gaming

‘Resident Evil Village’ review

Kyle Chua
‘Resident Evil Village’ review

THE VILLAGE. Things get really hairy in the latest installment of the horror series

Screenshot from Resident Evil Village

'Resident Evil Village' is filled to the brim with the signature thrills and chills the long-running series is popular for

Resident Evil Village launching on the 25th anniversary of the generation-spanning, survival-horror franchise feels like perfect timing. This entry is very much a culmination of decades’ worth of iterating upon signature design ideas and story tropes that are unmistakably Resident Evil.

The use of atmosphere to build an unnerving sense of tension; the intricate puzzles; the intense fight-or-flight enemy encounters; and the management of limited resources – it’s all here.

Village competently marries the more thoughtful, slow pace scares of Resident Evil 7 with the less grounded, action-heavy thrills of Resident Evil 4. It’s not one or the other here. While it tends to lean more on action towards the end, the game packs enough spine-chilling bouts of terror to satisfy both franchise veterans and newcomers alike. 

Werewolves, vampires, and other monstrosities

The game picks up a few years after the events of Resident Evil 7, putting you once again in the shoes of Ethan Winters, who has now resettled in an unspecified mountainous Eastern European region with wife, Mia, and infant daughter, Rose. Unfortunately for Ethan, his house is attacked, Rose is kidnapped, and it’s up to him to find her in a village infested with werewolves, vampires, and all other sorts of crazy creatures.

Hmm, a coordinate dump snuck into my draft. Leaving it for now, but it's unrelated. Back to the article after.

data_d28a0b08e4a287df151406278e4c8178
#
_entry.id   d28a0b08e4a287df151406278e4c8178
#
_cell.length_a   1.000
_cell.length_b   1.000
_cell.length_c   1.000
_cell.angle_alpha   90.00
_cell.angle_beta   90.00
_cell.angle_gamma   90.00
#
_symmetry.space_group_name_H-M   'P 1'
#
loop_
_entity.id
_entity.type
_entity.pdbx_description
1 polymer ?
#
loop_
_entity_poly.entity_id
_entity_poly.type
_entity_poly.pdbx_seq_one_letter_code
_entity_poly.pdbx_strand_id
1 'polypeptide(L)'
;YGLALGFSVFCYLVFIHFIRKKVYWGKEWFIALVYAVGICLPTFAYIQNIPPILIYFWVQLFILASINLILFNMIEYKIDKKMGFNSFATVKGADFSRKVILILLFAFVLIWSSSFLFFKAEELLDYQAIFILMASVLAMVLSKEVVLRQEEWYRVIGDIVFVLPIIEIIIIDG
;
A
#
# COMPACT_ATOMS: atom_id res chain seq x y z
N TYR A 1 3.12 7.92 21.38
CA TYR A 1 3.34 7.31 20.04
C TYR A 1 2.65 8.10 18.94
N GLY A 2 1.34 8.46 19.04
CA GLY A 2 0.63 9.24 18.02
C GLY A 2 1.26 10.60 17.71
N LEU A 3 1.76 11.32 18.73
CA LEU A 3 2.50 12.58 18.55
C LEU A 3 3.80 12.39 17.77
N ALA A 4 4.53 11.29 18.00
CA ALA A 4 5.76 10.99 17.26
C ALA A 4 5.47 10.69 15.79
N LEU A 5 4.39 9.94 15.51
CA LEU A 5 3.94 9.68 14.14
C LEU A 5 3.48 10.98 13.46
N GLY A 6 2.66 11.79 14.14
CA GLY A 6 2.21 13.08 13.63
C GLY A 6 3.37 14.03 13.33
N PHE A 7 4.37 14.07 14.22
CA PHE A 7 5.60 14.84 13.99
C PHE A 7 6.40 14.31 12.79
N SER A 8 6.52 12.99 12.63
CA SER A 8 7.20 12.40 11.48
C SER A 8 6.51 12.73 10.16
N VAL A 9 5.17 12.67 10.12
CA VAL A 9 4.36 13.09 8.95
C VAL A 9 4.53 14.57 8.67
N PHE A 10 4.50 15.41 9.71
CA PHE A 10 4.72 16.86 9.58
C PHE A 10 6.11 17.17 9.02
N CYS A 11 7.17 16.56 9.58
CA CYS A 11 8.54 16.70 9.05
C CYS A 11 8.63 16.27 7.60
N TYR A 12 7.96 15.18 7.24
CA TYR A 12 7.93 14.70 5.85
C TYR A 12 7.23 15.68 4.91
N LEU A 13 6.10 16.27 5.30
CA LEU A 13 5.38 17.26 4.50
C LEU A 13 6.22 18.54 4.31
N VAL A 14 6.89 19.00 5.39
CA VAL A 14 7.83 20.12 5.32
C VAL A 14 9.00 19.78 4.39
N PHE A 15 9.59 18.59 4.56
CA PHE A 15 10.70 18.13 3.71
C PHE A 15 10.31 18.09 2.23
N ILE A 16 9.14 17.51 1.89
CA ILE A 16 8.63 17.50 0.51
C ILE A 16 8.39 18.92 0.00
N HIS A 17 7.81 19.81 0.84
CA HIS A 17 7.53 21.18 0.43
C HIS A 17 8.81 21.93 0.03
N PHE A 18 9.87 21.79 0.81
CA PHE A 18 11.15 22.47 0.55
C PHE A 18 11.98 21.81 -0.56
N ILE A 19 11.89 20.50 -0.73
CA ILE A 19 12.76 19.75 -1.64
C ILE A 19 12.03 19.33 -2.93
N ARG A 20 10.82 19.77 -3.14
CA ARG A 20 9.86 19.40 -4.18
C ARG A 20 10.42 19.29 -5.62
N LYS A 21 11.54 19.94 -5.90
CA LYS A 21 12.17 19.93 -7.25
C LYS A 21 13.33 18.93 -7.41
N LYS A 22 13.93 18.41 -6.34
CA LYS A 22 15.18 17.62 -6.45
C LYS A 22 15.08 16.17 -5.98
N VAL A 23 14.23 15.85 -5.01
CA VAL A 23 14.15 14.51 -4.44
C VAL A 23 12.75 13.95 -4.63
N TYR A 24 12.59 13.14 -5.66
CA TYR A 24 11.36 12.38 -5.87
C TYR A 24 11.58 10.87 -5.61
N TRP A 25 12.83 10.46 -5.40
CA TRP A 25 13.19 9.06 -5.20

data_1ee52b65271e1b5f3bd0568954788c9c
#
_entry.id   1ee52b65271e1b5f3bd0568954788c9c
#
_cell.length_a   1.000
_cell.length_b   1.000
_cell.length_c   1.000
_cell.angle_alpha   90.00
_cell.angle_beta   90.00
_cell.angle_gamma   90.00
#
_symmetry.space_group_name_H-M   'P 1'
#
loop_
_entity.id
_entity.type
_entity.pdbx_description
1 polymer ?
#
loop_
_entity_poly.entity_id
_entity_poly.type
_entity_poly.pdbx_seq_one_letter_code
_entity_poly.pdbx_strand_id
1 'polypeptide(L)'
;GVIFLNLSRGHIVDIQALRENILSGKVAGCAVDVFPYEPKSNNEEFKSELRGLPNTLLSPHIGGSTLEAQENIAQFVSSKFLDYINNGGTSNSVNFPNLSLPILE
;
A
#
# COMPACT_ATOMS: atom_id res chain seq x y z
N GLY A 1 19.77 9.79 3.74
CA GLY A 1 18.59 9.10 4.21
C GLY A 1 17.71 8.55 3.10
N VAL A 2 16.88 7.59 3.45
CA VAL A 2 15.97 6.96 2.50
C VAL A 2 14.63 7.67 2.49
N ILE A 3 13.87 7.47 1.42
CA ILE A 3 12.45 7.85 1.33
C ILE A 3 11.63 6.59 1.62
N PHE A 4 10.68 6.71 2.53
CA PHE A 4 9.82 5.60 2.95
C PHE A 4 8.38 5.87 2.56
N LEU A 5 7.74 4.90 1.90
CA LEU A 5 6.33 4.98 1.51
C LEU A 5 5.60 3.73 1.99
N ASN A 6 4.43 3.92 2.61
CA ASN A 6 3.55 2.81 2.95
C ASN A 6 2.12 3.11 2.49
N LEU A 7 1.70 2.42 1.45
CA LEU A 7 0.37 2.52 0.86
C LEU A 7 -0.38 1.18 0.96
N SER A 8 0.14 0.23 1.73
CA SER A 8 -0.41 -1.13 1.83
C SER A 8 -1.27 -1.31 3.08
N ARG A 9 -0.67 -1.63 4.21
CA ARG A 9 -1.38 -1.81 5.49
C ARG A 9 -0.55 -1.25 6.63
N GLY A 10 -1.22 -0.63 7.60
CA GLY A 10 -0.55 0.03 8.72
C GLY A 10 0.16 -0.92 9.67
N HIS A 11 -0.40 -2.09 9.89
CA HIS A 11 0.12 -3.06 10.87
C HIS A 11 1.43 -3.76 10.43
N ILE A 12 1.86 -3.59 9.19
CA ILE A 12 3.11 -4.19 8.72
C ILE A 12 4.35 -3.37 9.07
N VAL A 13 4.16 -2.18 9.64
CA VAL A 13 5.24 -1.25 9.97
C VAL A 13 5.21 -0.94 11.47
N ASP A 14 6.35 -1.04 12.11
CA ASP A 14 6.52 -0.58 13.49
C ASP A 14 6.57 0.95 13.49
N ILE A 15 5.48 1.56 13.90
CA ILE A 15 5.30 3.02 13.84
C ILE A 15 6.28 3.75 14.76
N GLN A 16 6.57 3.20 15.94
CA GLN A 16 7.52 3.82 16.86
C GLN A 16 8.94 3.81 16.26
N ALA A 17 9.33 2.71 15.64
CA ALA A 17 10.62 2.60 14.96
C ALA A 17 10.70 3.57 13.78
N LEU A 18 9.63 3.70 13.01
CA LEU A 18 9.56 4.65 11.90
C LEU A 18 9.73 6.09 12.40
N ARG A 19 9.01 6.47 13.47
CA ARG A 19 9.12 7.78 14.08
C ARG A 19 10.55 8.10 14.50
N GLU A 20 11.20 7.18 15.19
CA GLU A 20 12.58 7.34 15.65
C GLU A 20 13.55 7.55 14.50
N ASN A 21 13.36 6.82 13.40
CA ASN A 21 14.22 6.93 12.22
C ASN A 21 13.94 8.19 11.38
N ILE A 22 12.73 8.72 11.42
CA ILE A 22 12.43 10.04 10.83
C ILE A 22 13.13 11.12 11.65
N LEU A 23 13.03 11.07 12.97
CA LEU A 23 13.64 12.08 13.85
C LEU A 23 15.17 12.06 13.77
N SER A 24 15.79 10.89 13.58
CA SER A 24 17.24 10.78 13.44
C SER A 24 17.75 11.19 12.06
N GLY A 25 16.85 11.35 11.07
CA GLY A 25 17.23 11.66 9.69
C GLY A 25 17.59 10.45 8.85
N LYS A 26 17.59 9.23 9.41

Must Watch

TechRap Level 1: ‘Resident Evil Village’

TechRap Level 1: ‘Resident Evil Village’

Sound familiar? Well, Village seems to share a lot of story elements with Resident Evil 4. Like in that game, the biomutated baddies you encounter here all obey a cult-like family led by a merry bunch of psycho oddities and sideshow freaks, who, as you might expect, serve as some of the game’s main bosses. 

They’re not all as developed as the Baker family from RE 7, but they’re definitely compelling enough to serve as the backbone to a lot of the game’s more memorable set piece moments. Take the internet’s favorite “vampire lady,” Lady Dimitrescu, for example. Her segment takes cues from the Raccoon City Police Department bit from Resident Evil 2. She chases you around her castle as you try to find your way out of it – the same way Mr. X does in the police station.

Each of the main antagonists occupies a specific domain within the game’s map. These domains are sort of fresh takes on iconic places from Resident Evil canon – from gothic castles, dilapidated mansions, and rundown factories – with each one having its own distinctive puzzle and combat sequences. Despite some of them looking or feeling a bit familiar, the world-building potential and superb art direction here more than makes up for the “been there, done that” feeling of some of the places. 

‘Village’ packs surprises even as it draws inspiration from past Resident Evil locations.
Screenshot from Resident Evil Village

But more than that, Village’s environments are oozing with atmosphere. The candle-lit castle hallways that creak and crack as you walk; the cawing of crows in a forest being enveloped in fog; it’s the masterful use of the audio and visuals that truly make the game blood-curdling. 

The map itself opens up at a nice and steady pace as you progress. While the game is mostly linear, you’ll find plenty of opportunities throughout your playthrough to crawl back to places you’ve been to before to scavenge more items. Backtracking, after all, is a typical part of any Resident Evil game, and Village is no exception. 

That process is made even better by the clever implementation of the map system introduced in Resident Evil 2, where it takes note of what rooms you’ve completely cleared of pick-ups and what key goes on what door. I know some purists aren’t exactly fans of this system and might prefer to do it the old-school way of writing everything down on pen and paper. However, I personally think it doesn’t really make the game any easier and only adds some modern design sensibilities to the core franchise formula. 

Fight-or-flight